what's the point?

According to this, all amps that are played below clipping sound the same (indiscernible). So what benefit does it serve to purchase an expensive amplifier that may use more expensive capacitors or other parts?
Oh, and what pricepoint does the law of diminishing returns kick in for a class a/b amp/integrated rated at say 150 watts per Channel  @ 8 ohms capable of increasing power at 4 ohms and still being stable?  Thanks.
There is no point in buying an expensive amp or an expensive anything for that matter. Buy what you can afford and components that take you to the experience you are looking for. Be reassured that amps etc. do make differences and nothing sounds the same. I have a good friend that debates this with me endlessly until we finally took the speakers out of his system and inserted them into mine. Of course my room is different, components etc. and so we tried our very slack A/B in the near field in both systems. Less than a minute, he couldn't believe it. Next my amp went to his system. Couple of minutes later he is trying to buy it from me. Not really a revelation. I do find the diminishing returns part of this interesting though. Of course how fat your wallet is the biggest factor but for me things start getting weird at about 10 k for amplification. I tend to look at the whole system and component synergy. This is where a crown amp suddenly for some inexplicable reason may work as strengths and weaknesses gel in your system. 

It's all for "fun factory" really. In the past year I've switched between a $1,500 Primare Class-D integrated, a Kenwood solid state integrated from the 70's, a $300 Kenwood power amp producing 150 wpc from the 80's, and a pair of $1,750 Cary Audio tube monoblocks. The difference between *all* of them has been extremely subtle. The tube monoblocks are definitely more different than the solid state stuff; kinda feels like I tweaked my EQ a bit. But the solid state differences were all very subtle "tip of the tong" sort of things. Not differences I would prioritize in any other hobby.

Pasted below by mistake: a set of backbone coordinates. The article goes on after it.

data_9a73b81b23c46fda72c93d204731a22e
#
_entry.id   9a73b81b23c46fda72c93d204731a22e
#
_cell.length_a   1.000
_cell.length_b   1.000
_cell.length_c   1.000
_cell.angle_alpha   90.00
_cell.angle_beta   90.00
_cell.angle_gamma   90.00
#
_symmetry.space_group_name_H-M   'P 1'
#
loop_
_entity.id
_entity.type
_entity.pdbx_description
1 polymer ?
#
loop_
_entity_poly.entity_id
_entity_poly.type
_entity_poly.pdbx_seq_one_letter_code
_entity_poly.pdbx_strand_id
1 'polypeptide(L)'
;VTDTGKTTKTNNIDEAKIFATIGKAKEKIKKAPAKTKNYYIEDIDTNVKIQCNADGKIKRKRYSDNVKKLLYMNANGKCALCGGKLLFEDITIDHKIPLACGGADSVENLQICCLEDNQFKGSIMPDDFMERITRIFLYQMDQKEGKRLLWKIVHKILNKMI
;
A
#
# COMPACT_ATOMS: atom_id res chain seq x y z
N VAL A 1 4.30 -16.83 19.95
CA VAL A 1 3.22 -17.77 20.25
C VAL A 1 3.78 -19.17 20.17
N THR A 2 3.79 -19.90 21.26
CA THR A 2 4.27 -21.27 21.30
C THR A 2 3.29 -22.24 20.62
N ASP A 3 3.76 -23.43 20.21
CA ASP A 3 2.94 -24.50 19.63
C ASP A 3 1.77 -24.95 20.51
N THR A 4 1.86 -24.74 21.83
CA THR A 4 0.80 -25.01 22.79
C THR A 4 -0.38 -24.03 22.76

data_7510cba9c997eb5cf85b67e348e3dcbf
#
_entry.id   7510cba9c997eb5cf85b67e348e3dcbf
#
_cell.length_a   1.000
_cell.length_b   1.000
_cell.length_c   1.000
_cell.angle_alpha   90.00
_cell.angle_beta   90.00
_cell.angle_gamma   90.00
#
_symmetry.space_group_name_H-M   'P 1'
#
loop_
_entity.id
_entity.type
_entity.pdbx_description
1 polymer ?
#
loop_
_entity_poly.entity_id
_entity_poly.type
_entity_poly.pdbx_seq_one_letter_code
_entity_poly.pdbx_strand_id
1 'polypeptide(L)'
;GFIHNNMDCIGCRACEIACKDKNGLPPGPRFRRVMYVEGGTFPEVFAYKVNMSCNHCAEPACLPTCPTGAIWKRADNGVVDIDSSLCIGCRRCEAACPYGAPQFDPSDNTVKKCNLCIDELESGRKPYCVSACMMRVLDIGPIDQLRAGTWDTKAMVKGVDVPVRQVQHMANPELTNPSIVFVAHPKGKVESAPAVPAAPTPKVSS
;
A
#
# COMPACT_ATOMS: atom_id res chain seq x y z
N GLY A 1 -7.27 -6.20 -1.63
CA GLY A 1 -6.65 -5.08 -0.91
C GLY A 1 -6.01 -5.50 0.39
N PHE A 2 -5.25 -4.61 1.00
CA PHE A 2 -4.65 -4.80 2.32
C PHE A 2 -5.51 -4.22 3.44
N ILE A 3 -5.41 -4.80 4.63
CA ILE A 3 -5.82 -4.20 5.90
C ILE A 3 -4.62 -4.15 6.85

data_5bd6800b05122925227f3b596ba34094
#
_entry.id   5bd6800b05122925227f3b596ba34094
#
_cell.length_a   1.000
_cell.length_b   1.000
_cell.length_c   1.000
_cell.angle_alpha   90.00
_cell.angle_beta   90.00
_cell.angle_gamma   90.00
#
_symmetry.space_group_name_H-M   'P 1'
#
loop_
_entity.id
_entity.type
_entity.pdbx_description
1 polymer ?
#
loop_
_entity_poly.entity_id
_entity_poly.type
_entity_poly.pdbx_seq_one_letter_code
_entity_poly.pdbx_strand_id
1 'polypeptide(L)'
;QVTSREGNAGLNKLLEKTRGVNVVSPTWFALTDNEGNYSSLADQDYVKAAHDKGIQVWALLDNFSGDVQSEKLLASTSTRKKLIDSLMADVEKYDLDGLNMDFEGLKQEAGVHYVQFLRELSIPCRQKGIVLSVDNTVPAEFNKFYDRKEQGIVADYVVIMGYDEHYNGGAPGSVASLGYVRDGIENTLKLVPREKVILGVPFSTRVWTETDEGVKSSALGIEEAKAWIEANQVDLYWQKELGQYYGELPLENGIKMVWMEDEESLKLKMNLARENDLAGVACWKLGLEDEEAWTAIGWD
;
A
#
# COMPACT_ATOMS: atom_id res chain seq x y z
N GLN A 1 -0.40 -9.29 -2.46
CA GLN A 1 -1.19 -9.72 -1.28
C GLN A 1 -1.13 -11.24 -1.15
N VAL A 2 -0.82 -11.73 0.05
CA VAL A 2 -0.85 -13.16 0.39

Get something that has enough power to drive your speakers to the highest listening levels you will achieve in your listening room. Get something that looks good, and is built to a quality level that makes you happy. And don't worry about how much it cost.
I would say that a lot of equipment out there doesn't really break new ground and therefore offers subtle differences and so a Crown amp may sound similar to an older Bryston. Finding those special pieces is where the journey lays for me. Rarely does price guarantee anything sonically in this hobby but the journey can get expensive and so worry about the money.  
I think technically all amps are supposed to sound the same below clipping, but they don't. And is probably due to coloration or so due to the designer wanting his sound signature a certain way. Just my opinion.